So a patient comes to ED after white powder thrown is at them what do you do? Your initial response can help them and everyone in the department!
- Ask them to leave the department
- Going to garage was useful
- Inform Nurse in Charge and Consultant
- Dynamic risk assessment
- Performed by nursing/medical staff while outside
- Non-caustic chemicals: Dry decontamination
- Caustic, Biological, Radiological: Wet decontamination
- Retain clothing and wipes, double bagged as evidence/disposal
- Return to ED
If you haven’t seen the Initial Operational Response (IOR) training video please watch it.
The patient can then be thoroughly assesses, to identify the substance involved (this may involve witnesses, police info and symptomatology), and treated appropriately.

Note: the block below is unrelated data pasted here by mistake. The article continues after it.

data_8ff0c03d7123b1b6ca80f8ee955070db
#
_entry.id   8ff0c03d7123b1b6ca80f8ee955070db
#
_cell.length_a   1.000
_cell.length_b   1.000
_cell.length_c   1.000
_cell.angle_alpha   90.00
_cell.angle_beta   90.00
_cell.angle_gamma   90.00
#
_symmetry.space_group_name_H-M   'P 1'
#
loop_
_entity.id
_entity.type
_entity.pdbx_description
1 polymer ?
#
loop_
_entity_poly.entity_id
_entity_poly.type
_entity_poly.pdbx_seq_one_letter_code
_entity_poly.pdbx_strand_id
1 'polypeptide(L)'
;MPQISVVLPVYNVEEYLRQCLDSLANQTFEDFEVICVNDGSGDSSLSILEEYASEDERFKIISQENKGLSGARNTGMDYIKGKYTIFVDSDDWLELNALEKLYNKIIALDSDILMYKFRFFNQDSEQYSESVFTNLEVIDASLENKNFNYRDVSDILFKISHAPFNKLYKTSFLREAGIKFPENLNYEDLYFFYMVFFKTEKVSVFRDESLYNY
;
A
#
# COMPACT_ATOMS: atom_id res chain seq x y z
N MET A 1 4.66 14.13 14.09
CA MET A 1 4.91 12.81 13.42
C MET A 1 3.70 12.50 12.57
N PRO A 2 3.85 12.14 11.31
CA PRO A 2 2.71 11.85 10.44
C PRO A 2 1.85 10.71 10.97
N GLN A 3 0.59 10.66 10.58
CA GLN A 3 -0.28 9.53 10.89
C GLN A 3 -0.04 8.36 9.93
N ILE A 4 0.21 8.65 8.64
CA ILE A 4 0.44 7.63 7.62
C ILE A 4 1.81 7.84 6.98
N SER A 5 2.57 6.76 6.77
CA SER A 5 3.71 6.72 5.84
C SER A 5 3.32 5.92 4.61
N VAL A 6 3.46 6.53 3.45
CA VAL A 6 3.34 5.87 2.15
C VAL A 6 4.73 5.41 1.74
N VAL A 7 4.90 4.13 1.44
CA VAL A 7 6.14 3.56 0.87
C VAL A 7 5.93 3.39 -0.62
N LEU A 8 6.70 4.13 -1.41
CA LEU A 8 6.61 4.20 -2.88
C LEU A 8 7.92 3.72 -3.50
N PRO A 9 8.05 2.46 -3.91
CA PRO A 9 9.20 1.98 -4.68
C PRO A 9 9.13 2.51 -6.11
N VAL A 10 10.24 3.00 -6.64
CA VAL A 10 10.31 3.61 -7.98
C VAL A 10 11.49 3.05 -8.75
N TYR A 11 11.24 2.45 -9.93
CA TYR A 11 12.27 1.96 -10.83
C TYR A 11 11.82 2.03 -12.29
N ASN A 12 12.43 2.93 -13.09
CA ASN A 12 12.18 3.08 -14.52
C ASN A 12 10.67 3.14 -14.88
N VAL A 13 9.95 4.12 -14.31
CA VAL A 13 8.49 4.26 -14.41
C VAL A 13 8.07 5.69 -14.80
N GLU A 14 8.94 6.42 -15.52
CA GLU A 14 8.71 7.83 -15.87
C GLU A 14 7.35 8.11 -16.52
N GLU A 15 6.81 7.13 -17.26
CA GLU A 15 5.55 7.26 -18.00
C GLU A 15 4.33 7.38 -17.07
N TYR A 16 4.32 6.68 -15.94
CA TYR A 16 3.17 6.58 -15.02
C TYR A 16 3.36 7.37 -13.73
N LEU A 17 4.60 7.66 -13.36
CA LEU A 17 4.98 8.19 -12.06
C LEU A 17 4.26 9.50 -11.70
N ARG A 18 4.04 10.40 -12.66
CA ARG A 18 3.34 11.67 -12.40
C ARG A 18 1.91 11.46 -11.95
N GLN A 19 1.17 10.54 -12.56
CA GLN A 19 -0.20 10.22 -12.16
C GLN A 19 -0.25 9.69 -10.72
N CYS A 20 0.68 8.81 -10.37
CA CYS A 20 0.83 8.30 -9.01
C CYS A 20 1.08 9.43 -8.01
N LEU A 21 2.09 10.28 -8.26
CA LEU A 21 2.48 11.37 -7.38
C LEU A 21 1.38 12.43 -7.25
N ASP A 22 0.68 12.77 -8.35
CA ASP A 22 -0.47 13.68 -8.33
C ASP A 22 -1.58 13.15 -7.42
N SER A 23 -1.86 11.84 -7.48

Police should be informed of the incident for several reasons: 1. Public safety, 2. To collect the evidence and possible find out what it was for you. (if this is not a criminal act Public health England can advise on return/disposal of personal effects)
Inform Manager On-Call of incident as it may disrupt the functioning of ED and can provide support.
Patient symptom-free and substance unknown
In our recent case Public Health England advised
- 4-6hr observation
- Discharge with advice:
- “if developing symptoms to return to the ED via ambulance but the patient must be aware that they must inform 999 of the original exposure.”
- Public Health England (PHE) Advice – Lines
- PDF: PHE – Organophosphate – Inc. signs/symps and management of organophosphate poisoning & chain of evidence form
- Action Card – mobile patients
- NHS England (HAZMAT/CBRN) – inc. national stocks
- Home Offices (2015)
- Disrobing – pg 20
- DRY decontamination – pg 21
- WET decontamination – pg 22